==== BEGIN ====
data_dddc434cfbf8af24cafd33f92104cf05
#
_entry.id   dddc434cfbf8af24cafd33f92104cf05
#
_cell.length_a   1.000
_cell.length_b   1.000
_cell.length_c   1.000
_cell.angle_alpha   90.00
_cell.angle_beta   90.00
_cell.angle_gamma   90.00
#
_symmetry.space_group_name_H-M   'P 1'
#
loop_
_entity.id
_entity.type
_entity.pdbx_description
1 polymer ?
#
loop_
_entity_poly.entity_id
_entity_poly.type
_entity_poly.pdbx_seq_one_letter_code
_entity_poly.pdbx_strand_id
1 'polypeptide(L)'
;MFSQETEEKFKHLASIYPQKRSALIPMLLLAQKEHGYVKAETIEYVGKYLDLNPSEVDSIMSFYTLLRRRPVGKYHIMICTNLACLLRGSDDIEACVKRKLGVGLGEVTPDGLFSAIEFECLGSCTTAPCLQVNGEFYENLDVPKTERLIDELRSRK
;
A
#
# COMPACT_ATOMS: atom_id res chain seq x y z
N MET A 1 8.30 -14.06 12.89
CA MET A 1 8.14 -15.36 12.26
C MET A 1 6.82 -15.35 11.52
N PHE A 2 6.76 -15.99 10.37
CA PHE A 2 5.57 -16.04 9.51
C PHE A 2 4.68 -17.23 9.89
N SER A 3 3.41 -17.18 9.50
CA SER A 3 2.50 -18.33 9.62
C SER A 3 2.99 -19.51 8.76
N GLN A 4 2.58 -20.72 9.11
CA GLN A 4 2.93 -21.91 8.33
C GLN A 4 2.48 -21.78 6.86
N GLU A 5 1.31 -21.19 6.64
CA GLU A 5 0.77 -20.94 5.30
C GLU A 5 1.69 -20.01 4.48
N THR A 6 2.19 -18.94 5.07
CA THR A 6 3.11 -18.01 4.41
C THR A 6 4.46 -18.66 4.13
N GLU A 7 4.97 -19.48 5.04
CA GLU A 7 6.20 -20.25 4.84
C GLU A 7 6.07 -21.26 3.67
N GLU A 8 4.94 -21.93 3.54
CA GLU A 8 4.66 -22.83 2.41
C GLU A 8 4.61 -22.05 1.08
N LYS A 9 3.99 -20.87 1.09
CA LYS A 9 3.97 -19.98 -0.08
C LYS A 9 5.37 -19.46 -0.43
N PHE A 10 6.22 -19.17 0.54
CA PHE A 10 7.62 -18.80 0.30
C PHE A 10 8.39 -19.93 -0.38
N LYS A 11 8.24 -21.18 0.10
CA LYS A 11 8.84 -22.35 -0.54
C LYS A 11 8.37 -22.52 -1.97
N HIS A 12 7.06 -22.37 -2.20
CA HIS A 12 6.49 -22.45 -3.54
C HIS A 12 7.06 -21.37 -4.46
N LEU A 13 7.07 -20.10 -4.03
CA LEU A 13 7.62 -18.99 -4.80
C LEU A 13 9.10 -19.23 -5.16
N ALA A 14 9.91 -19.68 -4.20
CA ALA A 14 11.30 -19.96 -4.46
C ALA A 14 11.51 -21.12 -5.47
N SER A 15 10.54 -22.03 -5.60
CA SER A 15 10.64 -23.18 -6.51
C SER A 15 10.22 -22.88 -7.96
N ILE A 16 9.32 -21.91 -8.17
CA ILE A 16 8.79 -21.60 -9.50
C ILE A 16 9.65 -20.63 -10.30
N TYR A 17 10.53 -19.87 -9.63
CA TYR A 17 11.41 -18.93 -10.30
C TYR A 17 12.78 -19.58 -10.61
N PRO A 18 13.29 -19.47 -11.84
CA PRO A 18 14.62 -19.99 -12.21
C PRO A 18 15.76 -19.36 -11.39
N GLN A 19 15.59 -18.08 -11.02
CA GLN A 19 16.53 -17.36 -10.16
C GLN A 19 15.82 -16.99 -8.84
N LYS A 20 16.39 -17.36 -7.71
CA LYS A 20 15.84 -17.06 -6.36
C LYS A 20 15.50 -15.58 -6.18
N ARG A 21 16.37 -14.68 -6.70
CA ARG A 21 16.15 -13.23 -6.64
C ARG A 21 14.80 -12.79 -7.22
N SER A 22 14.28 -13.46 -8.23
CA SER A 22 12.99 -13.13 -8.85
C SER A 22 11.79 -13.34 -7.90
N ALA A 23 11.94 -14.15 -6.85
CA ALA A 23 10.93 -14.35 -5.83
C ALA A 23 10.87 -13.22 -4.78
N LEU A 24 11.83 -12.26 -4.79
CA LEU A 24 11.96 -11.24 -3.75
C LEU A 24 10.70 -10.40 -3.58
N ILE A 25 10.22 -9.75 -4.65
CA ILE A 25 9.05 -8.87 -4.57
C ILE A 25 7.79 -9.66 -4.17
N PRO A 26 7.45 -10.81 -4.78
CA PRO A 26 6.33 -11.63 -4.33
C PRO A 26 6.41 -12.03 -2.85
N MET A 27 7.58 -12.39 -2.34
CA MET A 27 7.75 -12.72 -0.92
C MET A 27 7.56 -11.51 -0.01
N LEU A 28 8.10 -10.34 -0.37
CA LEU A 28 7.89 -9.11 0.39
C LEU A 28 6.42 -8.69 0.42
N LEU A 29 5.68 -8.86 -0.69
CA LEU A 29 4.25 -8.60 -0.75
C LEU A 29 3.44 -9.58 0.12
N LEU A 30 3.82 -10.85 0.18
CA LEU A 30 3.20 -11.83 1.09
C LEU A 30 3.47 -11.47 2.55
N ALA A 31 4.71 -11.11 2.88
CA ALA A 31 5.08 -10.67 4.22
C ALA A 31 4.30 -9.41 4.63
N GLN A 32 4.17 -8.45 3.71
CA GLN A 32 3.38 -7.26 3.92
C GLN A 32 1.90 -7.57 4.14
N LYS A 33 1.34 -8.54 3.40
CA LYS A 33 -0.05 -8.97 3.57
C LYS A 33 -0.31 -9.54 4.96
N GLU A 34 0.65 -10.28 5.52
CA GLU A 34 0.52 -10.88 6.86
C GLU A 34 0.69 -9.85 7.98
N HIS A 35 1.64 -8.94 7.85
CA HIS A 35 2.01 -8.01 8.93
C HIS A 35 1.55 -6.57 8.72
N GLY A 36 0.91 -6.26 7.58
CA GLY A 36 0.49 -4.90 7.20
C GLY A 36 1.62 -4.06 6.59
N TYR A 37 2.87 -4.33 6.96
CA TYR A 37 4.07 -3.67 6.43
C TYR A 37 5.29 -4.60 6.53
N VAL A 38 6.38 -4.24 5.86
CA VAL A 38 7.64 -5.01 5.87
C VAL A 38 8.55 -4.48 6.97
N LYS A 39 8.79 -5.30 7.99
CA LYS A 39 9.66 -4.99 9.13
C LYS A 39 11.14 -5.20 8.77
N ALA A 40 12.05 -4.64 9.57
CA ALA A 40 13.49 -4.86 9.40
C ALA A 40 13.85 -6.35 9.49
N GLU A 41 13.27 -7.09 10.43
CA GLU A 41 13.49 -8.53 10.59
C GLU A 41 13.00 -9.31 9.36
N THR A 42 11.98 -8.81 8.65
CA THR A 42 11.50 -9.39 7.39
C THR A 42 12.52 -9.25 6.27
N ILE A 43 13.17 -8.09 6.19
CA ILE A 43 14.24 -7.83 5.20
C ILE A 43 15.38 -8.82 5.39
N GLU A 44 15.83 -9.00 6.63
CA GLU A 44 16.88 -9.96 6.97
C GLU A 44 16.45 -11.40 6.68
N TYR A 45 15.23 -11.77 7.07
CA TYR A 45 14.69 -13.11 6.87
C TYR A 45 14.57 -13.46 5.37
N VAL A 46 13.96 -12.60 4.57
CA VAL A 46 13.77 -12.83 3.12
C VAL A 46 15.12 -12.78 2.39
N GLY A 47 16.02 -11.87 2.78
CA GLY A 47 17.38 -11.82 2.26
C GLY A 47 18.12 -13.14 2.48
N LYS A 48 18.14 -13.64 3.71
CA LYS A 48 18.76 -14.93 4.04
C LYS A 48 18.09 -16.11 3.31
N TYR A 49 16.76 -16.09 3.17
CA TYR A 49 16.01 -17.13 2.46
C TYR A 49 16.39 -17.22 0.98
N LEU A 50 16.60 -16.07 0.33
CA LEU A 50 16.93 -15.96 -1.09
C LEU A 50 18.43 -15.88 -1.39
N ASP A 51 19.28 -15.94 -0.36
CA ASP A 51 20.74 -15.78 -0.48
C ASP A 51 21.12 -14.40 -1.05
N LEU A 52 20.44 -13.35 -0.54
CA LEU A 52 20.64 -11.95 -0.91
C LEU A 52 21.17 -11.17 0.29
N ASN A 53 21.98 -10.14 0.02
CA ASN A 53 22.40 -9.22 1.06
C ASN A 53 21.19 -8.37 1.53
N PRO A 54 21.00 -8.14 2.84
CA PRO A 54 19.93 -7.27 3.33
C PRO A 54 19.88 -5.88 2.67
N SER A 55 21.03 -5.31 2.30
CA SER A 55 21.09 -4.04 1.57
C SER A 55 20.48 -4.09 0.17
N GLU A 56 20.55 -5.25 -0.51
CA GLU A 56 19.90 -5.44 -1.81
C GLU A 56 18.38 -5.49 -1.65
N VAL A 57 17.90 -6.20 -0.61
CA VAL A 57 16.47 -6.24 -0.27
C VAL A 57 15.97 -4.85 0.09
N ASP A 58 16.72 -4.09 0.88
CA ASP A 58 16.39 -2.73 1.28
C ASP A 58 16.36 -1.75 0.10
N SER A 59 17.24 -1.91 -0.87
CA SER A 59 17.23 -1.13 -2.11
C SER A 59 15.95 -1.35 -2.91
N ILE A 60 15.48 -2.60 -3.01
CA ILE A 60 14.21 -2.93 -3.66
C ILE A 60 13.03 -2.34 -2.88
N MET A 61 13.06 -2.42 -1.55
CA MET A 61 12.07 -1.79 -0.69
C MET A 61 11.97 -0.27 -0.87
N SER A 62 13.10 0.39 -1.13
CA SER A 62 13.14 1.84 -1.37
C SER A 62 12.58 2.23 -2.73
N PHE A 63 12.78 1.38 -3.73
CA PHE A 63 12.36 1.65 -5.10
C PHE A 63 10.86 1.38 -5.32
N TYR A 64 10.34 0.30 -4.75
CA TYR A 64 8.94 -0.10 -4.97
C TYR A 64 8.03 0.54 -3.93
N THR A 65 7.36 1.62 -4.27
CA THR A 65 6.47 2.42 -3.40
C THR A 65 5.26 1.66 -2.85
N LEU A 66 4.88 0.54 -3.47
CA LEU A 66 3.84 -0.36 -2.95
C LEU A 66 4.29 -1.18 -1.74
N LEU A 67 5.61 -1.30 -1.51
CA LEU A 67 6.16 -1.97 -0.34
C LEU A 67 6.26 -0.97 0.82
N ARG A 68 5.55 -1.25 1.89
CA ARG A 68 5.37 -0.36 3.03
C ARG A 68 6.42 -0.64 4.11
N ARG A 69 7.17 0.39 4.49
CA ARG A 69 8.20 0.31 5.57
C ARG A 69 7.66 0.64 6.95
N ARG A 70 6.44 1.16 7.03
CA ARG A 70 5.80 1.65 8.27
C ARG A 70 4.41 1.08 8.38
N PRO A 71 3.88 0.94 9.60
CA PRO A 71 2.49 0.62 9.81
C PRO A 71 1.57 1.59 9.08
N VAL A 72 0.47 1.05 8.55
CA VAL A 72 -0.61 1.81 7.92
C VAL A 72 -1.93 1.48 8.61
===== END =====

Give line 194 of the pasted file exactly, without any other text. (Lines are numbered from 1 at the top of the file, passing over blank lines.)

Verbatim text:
CA SER A 55 21.09 -4.04 1.57